by Neil Cummins (LSE), Morgan Kelly (University College Dublin), Cormac Ó Gráda (University College Dublin)
A repost from VoxEU.org
Between 1563 and 1665, London experienced four plagues that each killed one fifth of the city’s inhabitants. This column uses 790,000 burial records to track the plagues that recurred across London (epidemics typically endured for six months). Possibly carried and spread by body lice, plague always originated in the poorest parishes; self-segregation by the affluent gradually halved their death rate compared with poorer Londoners. The population rebounded within two years, as new migrants arrived in the city “to fill dead men’s shoes”.
The full paper from this blog post was published on the Economic History Review and is available here
In 1346, astrologers announced that the conjunction of three planets foretold great and serious events (“grandi e gravi novitadi”). This was quickly confirmed: early in January 1348, two Genoese galleys landed at the port of Pisa, a few kilometres from the city centre. These two galleys began their voyage in Caffa (Teodosia) on the Black Sea. They had stopped in Messina earlier, and were en-route to Genoa. After landing at Pisa, the mariners went to the marketplace, where, subsequently, many of the locals became ill and quickly died. Panic gripped the city inhabitants (“fu sparto lo grande furore per tucta la cictà di Pisa”).
From Pisa, the Black Death commenced its march on Europe. In a matter of months it was chronicled that nearly 80 per cent of Pisa’s inhabitants had died. By March, 1348, the first cases of plague occurred in Florence and the plague affected other, close Tuscan cities, progressing at a speed of one kilometre per day.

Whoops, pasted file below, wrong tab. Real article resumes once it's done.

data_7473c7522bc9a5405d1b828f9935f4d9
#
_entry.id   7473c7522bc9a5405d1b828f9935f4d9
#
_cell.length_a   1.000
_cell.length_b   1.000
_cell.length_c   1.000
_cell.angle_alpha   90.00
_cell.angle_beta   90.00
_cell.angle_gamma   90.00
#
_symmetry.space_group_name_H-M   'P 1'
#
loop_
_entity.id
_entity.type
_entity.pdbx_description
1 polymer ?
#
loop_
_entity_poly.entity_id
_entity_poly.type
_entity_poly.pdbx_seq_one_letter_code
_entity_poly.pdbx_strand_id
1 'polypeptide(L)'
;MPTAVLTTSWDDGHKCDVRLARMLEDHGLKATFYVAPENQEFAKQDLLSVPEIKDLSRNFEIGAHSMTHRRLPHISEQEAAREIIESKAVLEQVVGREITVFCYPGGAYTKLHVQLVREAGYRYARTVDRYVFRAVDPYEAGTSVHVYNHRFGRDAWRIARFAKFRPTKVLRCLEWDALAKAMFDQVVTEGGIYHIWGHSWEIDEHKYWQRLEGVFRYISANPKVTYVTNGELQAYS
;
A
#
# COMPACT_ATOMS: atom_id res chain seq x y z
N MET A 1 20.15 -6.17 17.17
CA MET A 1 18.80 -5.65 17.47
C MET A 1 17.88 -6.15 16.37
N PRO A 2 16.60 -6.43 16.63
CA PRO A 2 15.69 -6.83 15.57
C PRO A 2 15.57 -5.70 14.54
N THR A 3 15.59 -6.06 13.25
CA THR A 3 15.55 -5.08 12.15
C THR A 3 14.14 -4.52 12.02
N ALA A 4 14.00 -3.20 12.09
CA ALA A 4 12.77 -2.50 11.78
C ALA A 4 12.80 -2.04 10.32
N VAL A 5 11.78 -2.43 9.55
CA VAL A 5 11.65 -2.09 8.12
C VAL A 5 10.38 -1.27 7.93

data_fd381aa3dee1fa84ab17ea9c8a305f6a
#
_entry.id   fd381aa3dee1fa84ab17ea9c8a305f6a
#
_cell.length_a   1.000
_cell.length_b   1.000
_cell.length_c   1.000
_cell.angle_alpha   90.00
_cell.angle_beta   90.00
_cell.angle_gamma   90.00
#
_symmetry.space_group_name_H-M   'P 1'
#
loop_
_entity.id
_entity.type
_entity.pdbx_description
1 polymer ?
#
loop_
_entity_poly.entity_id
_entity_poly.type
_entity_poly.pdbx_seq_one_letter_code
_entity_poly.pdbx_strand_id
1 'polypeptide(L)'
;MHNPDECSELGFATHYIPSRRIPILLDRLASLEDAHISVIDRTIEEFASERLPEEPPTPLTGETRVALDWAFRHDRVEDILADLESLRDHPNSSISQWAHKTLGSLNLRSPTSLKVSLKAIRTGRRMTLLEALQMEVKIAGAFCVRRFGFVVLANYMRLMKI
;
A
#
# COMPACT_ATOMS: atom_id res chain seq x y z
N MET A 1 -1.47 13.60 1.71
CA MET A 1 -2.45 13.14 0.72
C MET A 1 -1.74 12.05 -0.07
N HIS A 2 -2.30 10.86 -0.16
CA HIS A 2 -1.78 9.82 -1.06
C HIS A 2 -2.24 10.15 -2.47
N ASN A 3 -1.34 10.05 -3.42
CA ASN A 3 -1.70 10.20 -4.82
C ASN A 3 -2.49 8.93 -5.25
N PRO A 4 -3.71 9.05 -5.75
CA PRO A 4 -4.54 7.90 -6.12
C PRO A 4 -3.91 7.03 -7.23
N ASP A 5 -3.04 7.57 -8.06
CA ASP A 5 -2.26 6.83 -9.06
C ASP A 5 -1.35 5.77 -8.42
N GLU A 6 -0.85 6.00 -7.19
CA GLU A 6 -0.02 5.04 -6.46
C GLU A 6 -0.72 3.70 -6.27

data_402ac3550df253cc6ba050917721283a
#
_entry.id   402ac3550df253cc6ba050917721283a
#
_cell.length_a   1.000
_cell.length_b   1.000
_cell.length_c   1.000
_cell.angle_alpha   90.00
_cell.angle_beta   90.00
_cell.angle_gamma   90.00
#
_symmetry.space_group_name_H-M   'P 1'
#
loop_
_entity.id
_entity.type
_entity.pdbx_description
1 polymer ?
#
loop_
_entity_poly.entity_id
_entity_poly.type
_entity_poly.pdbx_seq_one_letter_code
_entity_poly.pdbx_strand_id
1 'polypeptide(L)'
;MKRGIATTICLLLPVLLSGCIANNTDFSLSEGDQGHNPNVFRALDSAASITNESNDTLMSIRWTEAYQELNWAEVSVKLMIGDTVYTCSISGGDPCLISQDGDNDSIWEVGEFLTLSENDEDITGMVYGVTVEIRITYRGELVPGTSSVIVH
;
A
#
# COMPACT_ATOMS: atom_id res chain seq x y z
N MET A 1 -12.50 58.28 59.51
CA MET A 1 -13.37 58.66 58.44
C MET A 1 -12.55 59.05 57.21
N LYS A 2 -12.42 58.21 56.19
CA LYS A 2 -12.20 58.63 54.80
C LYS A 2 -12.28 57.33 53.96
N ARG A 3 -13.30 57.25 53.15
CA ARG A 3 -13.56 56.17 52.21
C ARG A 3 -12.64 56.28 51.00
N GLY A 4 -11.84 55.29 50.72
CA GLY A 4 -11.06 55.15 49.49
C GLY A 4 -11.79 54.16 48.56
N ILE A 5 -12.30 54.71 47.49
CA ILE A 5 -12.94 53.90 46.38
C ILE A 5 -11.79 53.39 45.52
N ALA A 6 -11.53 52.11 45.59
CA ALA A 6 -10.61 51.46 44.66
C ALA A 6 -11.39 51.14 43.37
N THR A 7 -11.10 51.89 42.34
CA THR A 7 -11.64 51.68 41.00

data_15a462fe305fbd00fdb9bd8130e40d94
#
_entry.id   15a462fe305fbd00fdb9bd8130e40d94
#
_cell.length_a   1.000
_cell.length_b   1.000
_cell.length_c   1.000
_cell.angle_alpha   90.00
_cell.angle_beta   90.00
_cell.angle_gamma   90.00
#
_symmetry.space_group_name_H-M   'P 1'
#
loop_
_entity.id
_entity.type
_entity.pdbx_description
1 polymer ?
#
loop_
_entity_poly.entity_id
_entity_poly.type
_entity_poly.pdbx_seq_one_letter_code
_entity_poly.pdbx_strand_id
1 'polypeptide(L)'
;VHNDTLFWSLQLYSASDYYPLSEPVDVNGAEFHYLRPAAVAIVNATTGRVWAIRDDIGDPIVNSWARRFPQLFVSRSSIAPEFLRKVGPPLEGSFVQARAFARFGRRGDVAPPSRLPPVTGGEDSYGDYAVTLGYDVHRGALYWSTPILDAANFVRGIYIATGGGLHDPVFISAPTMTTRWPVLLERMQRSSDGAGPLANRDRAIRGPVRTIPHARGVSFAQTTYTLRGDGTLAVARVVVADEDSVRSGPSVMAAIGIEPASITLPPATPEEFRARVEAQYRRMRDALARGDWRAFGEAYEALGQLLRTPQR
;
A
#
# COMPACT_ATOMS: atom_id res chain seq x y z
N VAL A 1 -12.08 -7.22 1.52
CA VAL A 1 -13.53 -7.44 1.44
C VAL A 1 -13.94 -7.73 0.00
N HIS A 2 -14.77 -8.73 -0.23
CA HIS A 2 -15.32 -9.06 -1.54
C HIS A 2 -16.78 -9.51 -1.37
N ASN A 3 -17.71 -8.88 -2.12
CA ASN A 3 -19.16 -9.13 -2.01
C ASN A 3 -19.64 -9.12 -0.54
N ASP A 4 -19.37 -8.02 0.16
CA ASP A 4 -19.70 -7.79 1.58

At the time of the Black Death, Tuscany was one of the most populated areas of Europe, with approximately one million inhabitants. In the fourteenth century, the population density of Tuscany was approximately three times that of Europe (excluding Russia), and roughly twice that of England and Wales.
The first wave of the plague was followed by several other attacks: according to a seventeenth-century writer, between 1348 and 1527, there were at least 19 further outbreaks. The Tuscan population reached its minimum around 1440, with barely 400,000 inhabitants. It began to slowly recover from the middle of the fifteenth century, reaching 900,000 inhabitants by 1600. The birthplace of the European Renaissance was one of the most devastated regions. The last assault by the plague occurred in 1629-30, after which the plague disappeared from Tuscany.
What were the economic effects of these outbreaks of plague? The main effect was a sudden change in the ratio of factors of production. The plague destroyed humans, but not the capital stock (buildings, tools), natural capital (that is physical resources), or human capital (knowledge). Consequently, the capital stock per worker increased and, therefore, so did labour productivity. With few exceptions, the consequences of the Black Death were similar across Europe.
In Tuscany, which suffered frequent and powerful outbreaks of the plague, the ratio between production factors changed the most, leading to a decline in output prices (Figure 2, A). The fall in prices was immediate following the Black Death. However, because of bad harvests and military events, an apparent reversal of the trend occurred at the end of the century. Similarly, the price of labour only increased above its base year from about 1450-70 (Figure 2, B). These changes were known to the Florentine government when it noted, in a decree of 1348, that, while “many citizens had suddenly become the poor, the poor had become rich”.